tweets a minute of the army navy football game

    We see that the volume of tweets increases during significant events during the game. For each team, this image becomes more clear.

    tweets in support of army per minute of the army navy football game
    tweets in support of navy per minute of the army navy football game

    Comparing the teams, we see that there is considerable more volume for Army supporters, when Army is ahead, and in the small time frame that Navy is ahead, this holds true. We see peaks for Army at their 7-0 lead, 14-0 score, 21-17 lead, and their official victory. For Navy, we see peaks at their first score, and their only lead at 17-14. Both supporters tweet at the beginning of the game and throughout. The main takeaway is that the support is stronger when winning seems more likely, which gives us a larger peak at 14-0, than our peak at 7-0, and an enormous peak right before victory is certain. There is also information we can pull from general game tweets (not in support of a specific team).

    General Game Tweets and Team Specific Tweets

    non team specific tweets per minute of the army navy football game
    total tweets per minute for the army navy football game

    We see green, or Army supporters, and blue, or Navy supporters, only after key moments in the game. The general game tweets increase in density during exciting moments that do not directly impact the who will win (or do not result in a score). It can be seen that the largest peak for general tweets, which do not directly support either team, correlates to the time where President-elect Donald Trump visits the announcing booth at half time.

    Following where we see blue and green, we see the largest volume of tweets is not during all events of success, but during events of success that give their team an advantage that would lead to victory. If we assume that supporters do not change (flip) support throughout the game, and supporters express themselves more frequently when victory is imminent, as seen by the previous peaks mentioned and at the end of the game. Simply put, we are assuming that majority of the people supporting a team through social media, only do so when they are confident that support will not be denounced. For this reason, we have determined that through tweet volume of specific supporters for both teams, we can produce a Win Confidence for each team throughout the game.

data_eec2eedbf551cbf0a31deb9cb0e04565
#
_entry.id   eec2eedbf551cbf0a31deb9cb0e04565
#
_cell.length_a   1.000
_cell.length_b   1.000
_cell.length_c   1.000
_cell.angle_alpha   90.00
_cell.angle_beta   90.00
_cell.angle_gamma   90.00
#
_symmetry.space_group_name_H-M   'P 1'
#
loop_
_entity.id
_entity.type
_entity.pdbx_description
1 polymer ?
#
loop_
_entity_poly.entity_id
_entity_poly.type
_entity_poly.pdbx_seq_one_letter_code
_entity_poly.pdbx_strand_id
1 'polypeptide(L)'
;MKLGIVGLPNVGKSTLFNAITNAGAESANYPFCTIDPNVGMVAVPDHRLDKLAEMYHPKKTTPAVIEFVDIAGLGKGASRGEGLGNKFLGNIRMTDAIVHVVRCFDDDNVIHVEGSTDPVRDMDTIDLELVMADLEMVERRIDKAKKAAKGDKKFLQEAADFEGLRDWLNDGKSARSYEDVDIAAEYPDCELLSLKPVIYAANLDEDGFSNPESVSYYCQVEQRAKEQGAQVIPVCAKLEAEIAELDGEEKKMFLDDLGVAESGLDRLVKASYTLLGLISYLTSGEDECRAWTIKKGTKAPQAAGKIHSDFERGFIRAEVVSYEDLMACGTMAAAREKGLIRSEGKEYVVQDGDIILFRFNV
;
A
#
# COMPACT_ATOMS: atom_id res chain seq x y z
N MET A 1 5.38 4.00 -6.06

Win Confidence of Tweeting Supporters

    The produced “Win Confidence” of tweeting fans is comparable to “Win Probabilities” found on sports websites and can be produced in real time over the course of the game. The only difference is that the “Win Probabilities” come from game scores, times, and situations, whereas the “Win Confidence” is created without watching the game, knowing game details, or even reading the tweets counted.

    Before the game, the Win Confidence (represented below in yellow, with a moving average in blue, when Navy’s fans are more confident, and green, when Army’s fans are more confident) bounces back and forth, and because Army scores twice without Navy scoring, their fans reach 70% confidence. When Navy scores for the first time, even though they do not immediately take the lead, their supporters gain a larger than 50% confidence in a win. After scoring twice more without a response, their confidence grows to almost 90%. But when Army takes the lead and closes out the game, the Army Win Confidence approaches 100%. So as not to violate ESPN’s intellectually property rights (it would have been cool to see their Win Probability overlaid on our graph (the correlation was pretty significant!)), we created our own Win Probability using a simple linear regression model which is the thin red line.

    army navy football game fan win confidence with win prediction

    By observing the tweeting fan bases in real time throughout a game, you can see that their confidence reflects the current game status and is a good predictor of probable game outcome.  We find this result exciting because it shows us that individual people through their various experiences build internal “machine learning” algorithms to establish confidence in their team; when aggregated the sum of their knowledge can compete with the opinion of an expert and computer based models.

  • Tweets Mentioning Candidates by Debate

    Sentiment Analysis of Regional Tweets About Presidential Candidates During the Debates

    As a company devoted to finding the meaning in piles of data…

    We thought it would be interesting to try to understand how people feel about the presidential candidates through tweets. In this post, we will go through how we used a simple sentiment analysis to interpret how the Greater Richmond Area felt about the two presidential candidates during the debates on the nights of September 26th, October 9th, and October 19th. Sentiment analysis is the extraction of positive or negative attitudes from a snippet of text. The main goal is not to determine which candidate is more positive or negative, but to observe whether the tweets mentioning that candidate are positive or negative in regards to the attitude of the writer (regardless of whether they support or do not support that candidate).